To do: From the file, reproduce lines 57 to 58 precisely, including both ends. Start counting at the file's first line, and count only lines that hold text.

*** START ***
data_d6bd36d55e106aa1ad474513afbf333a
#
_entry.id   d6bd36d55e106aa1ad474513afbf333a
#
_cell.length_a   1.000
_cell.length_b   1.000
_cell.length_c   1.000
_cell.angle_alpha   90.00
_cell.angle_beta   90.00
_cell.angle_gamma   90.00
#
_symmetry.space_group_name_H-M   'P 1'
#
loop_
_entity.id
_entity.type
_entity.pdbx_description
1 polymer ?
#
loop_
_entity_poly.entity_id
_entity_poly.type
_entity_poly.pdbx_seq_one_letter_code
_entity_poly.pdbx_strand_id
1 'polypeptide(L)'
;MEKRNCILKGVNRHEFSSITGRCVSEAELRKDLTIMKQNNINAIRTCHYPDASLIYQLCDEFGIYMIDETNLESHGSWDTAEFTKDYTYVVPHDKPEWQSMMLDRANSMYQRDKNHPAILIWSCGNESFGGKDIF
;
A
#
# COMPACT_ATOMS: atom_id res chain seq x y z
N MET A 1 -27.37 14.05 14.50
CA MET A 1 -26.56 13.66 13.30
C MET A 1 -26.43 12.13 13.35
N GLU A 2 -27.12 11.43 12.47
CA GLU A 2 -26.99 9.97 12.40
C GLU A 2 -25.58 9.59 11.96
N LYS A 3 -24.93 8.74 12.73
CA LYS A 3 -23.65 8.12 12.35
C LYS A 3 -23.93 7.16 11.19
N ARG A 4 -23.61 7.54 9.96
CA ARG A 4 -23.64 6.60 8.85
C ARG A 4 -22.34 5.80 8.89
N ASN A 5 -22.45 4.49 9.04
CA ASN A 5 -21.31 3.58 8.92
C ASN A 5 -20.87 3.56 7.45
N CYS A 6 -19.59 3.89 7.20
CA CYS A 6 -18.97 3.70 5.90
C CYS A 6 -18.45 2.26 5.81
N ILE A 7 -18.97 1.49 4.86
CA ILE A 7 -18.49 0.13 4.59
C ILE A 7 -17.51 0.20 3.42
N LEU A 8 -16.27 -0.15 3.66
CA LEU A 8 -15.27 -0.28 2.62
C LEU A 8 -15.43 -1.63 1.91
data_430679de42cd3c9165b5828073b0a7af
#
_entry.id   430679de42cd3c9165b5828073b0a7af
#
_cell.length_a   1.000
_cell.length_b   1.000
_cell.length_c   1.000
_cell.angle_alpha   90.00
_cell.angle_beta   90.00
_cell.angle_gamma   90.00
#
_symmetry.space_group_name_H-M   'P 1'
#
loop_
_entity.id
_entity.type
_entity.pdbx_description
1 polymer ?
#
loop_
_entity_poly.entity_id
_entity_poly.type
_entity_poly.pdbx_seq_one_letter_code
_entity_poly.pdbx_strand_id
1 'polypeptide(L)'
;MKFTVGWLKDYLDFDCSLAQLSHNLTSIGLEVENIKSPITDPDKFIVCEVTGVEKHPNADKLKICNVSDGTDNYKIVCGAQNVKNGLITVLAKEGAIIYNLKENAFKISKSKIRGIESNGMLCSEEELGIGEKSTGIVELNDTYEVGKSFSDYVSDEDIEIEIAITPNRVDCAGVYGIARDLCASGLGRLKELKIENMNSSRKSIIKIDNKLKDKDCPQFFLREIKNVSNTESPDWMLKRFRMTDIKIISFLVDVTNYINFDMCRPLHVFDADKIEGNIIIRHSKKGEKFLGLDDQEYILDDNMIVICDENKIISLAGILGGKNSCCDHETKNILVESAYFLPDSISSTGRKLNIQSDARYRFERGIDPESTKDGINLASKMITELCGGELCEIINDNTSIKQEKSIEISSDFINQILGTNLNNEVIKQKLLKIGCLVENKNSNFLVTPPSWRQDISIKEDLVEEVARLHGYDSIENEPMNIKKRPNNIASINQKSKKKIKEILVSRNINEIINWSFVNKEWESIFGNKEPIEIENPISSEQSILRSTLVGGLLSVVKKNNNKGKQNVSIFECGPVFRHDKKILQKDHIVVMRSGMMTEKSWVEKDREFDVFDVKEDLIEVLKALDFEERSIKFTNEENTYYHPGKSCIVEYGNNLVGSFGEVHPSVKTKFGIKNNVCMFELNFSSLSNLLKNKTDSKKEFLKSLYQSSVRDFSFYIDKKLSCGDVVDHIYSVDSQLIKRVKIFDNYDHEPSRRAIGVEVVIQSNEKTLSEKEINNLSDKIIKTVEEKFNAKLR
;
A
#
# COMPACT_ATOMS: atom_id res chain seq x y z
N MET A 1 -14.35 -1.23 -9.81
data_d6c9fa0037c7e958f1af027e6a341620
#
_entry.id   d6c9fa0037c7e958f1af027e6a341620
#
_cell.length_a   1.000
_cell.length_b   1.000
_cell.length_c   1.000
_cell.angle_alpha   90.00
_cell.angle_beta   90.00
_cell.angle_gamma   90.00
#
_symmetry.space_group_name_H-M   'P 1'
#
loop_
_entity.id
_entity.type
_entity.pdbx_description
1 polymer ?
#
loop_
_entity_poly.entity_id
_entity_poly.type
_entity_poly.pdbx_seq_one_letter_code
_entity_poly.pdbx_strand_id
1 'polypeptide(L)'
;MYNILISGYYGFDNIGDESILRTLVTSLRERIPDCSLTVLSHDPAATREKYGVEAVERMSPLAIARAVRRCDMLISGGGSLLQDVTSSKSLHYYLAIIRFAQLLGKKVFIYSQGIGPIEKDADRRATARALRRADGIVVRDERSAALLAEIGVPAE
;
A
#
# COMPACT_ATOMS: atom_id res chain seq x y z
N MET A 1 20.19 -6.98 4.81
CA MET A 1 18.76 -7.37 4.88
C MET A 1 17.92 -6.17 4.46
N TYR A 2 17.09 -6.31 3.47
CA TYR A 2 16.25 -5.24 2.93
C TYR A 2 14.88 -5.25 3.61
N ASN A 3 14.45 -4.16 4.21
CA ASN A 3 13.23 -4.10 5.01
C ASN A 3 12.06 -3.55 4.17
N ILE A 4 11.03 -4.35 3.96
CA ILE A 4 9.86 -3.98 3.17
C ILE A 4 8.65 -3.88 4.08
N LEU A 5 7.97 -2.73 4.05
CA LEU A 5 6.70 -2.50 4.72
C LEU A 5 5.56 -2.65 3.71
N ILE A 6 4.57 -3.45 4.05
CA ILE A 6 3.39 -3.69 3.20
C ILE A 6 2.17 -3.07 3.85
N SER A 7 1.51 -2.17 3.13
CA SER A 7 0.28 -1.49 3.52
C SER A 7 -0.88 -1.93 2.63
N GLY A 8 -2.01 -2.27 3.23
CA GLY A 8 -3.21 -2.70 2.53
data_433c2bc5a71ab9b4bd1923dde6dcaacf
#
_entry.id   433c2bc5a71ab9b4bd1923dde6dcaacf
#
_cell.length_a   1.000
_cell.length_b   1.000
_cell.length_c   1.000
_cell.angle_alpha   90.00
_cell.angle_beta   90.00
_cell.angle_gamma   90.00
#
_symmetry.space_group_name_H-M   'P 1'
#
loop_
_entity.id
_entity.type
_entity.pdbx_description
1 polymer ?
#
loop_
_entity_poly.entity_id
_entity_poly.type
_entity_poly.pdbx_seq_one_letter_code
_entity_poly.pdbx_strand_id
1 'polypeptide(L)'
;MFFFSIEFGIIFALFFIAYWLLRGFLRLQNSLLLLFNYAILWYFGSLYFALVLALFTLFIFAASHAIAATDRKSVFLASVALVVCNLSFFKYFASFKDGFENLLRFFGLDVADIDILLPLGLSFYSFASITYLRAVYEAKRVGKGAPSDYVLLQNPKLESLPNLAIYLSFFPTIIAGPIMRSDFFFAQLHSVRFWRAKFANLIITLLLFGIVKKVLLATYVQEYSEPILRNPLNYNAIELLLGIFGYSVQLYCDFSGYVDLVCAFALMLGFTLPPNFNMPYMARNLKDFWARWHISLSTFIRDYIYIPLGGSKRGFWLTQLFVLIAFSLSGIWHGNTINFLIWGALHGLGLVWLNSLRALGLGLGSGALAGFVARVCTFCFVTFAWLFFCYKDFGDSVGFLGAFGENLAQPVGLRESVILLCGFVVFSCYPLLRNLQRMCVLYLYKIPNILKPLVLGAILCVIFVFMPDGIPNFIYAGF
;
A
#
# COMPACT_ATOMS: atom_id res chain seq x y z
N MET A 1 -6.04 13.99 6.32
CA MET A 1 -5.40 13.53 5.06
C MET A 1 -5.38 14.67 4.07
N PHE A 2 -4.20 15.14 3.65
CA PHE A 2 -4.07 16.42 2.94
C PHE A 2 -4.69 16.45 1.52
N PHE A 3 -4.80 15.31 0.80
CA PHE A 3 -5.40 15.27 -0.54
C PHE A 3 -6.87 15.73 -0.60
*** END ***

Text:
_entry.id   430679de42cd3c9165b5828073b0a7af
#